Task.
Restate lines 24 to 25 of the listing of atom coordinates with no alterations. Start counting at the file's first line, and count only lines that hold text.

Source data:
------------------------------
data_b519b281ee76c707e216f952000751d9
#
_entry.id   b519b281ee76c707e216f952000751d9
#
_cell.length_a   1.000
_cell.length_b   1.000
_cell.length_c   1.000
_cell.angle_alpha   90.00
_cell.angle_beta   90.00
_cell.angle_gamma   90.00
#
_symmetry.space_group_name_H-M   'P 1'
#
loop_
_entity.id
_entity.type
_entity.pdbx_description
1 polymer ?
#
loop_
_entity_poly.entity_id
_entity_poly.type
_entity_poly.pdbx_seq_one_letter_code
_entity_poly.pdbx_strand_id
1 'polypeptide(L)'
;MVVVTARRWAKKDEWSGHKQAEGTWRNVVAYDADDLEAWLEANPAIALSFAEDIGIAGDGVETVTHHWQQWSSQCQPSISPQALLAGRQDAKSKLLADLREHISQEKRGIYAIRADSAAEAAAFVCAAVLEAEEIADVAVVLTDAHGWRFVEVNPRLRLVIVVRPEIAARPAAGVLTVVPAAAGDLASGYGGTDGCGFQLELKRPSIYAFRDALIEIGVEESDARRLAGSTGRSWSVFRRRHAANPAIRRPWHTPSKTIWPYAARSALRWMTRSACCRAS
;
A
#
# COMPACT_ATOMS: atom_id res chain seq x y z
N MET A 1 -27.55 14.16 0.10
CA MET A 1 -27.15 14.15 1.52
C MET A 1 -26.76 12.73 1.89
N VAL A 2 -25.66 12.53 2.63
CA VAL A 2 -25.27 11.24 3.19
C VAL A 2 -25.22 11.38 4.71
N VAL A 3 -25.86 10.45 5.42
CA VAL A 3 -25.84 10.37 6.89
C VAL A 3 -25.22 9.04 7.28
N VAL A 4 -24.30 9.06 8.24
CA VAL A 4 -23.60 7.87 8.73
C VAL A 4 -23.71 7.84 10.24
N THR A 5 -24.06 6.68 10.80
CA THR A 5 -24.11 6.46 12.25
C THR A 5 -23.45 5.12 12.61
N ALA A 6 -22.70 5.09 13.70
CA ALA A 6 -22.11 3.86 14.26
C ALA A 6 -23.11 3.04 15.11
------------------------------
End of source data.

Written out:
_entity_poly.pdbx_strand_id
1 'polypeptide(L)'